Ed Note: The following appears courtesy Bloguin's national college basketball blog Run The Floor.
It’s the middle of July and I’m watching an old Florida State vs NC State basketball game, and Len Elmore is currently in the process of getting everything wrong. He does this several times a game. He’ll just start talking, and I wonder if he’s actually talking about the teams in front of him. Elmore was a 2nd team All American and he played ten years in the league, so he obviously knows basketball. And he has a law degree from Harvard, so he’s obviously smart. So I wonder if he gets so much wrong because he doesn’t prepare, or just because he becomes so married to his first impression of what teams like to do that he never really cross checks it with reality.
I don’t know all of the characteristics that make a great announcer, but I know one that is critical for me: unlike Elmore, they have to be able to teach me something. Actually, I know two. They have to be passionate about college basketball.
A week ago I was discussing announcers on Twitter. I got lots of feedback on who the great ones are, but many of those who received commendations don’t do that much basketball. And that’s a litmus test for me. I want great basketball announcers, not great announcers who call college basketball games.
So who are they?
No. 5. Dan Dakich
Let’s just get this one out of the way. Sure, most of the time Dakich comes across as a total ass who is unbelievably insecure, like he’s battling Bob Knight for some unknown Title. But put him behind a mic at the scorer’s table, and the man knows what he’s talking about. He’s probably the best in the game at discussing X’s and O’s, and he’s also not afraid to say anything about anyone. He grates at times, but it is refreshing to hear an announcer speak his mind rather than walk the typical company line.
No. 4. Doris Burke
If Doris Burke were a man she’d have been some networks’ top hoops announcer for several years now. Her strength is offering insight with no spin. Her delivery is smooth and concise enough that it often takes a re-watch before I understand how much I’ve learned by listening to her.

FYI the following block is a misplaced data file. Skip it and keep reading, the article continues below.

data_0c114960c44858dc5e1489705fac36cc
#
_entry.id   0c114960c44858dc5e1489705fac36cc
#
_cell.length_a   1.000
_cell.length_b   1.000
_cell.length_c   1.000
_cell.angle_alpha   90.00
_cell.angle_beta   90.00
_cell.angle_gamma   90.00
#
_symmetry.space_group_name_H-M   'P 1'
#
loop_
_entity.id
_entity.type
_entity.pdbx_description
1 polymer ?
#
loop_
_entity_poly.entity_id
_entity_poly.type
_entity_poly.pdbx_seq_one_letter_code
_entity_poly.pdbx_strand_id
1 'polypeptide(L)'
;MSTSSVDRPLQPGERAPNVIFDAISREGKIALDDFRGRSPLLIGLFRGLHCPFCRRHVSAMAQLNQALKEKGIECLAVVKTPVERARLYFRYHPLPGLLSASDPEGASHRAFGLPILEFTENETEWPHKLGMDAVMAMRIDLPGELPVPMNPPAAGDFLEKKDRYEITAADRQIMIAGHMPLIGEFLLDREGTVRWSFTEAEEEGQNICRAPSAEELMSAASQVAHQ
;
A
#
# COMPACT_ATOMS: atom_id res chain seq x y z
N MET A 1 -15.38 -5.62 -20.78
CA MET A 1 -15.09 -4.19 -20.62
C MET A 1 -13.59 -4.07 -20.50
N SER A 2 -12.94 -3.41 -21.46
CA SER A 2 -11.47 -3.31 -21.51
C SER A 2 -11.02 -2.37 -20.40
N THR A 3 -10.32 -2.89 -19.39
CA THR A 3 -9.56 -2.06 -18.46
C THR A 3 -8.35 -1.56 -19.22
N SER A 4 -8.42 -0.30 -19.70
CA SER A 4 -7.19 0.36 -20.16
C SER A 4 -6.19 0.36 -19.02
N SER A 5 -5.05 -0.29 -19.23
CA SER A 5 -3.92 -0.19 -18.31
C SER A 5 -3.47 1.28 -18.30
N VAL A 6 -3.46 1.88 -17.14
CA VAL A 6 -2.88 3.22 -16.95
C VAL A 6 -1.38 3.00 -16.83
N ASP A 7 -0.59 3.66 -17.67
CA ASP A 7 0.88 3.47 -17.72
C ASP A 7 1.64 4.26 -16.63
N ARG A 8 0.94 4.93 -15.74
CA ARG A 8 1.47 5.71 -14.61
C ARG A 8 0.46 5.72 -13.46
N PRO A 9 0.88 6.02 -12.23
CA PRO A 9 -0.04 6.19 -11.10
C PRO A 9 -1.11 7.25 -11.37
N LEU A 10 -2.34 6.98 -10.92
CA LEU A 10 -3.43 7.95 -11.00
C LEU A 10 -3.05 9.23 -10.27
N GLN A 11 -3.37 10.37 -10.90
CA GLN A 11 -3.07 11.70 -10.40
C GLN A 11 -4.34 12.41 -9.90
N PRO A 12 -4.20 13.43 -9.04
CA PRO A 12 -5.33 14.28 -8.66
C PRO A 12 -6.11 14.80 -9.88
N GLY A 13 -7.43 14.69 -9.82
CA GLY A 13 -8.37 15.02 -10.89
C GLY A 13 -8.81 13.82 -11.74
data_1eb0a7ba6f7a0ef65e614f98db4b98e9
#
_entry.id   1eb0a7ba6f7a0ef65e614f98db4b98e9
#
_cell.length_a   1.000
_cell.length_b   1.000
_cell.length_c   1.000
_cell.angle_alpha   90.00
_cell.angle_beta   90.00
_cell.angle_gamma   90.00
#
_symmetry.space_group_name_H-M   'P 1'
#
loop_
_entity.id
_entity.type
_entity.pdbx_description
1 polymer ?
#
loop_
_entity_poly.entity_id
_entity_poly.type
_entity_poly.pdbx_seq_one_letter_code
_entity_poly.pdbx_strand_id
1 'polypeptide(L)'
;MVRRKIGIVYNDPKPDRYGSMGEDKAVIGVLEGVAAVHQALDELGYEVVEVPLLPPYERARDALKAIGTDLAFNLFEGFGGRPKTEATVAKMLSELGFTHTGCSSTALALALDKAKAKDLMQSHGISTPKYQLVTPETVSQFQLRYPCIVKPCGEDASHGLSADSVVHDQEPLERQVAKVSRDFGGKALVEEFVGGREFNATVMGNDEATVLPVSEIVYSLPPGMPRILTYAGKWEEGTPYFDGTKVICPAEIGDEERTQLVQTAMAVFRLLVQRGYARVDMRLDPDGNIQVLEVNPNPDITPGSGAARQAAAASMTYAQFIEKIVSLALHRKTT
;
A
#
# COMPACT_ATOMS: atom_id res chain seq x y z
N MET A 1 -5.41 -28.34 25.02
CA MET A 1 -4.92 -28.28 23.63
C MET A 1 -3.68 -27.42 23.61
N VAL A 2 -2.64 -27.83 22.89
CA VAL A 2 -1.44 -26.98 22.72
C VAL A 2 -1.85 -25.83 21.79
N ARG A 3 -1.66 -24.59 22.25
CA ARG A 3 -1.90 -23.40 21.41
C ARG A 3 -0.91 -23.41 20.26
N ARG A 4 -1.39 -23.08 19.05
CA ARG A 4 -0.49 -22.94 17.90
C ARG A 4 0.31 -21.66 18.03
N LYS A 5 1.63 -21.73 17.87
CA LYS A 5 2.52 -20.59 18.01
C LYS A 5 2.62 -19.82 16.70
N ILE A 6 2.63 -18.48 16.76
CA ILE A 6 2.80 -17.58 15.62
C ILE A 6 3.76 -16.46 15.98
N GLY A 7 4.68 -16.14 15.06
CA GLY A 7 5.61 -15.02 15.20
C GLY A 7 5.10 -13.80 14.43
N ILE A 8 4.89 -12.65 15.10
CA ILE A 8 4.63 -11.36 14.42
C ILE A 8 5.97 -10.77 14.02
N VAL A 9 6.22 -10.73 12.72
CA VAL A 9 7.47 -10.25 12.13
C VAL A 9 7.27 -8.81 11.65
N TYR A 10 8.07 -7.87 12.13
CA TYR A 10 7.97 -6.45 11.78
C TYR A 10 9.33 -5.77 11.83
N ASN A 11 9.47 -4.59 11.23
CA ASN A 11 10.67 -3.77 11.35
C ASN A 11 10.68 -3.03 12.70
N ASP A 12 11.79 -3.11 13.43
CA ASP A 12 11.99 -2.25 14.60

No. 3. Dick Vitale
I love Dick Vitale, but he drives me crazy. Watching him call a Duke vs UNC game is pretty much unbearable. But take him away from Tobacco Road and his enthusiasm for the game and its players outshines his shtick. He’s at his best calling smaller games, and is just as amped and prepared for Georgia Tech vs Wake Forest as he is for the bigger guns. What lands Vitale on this list is his boundless enthusiasm for the sport. He doesn’t take himself seriously at all, but he has a deep respect for the game.
No. 2. Jay Bilas
Bilas is a rock. He never waivers. He’s offers a steady diet of information, and he works it into the cracks of games without calling too much attention to himself. Plenty of younger announcers have modeled themselves partly on Bilas’s style, trying to cultivate the smart basketball crowd, but they do it by waving their hands and being smug about how clever they are. It’s dangerous to come across as smarter than most of your audience, but Bilas is able to do it in a way that is both uncompromising and accessible. Now, if he’d just get over his obsession with talking about how tough everyone is…
No. 1. Bill Raftery
There was absolutely no reason to watch Virginia Tech play basketball last season, but if you did – and you saw Erick Green – then you know what it’s like to listen to Bill Raftery. Erick Green was so much better than everyone else on his team that it seemed as if he were playing a different sport. That’s how Raftery is. The gap between him and every other college basketball announcer is huge. It’s no wonder that Fox hired him to work with Gus Johnson and to call the Big East. Raftery has the voice, the delivery, the mojo, and most importantly the coaching chops to bring fresh insight into game strategy. He also cannot be rattled. There’s no situation from which Raftery can’t pull a call.
Raftery is the man. He and Verne were the best combination since Al McGuire and Dick Enberg. Raftery uses simplistically colorful language to bring life and character into the action. He doesn't dominate the game, but rather enriches it.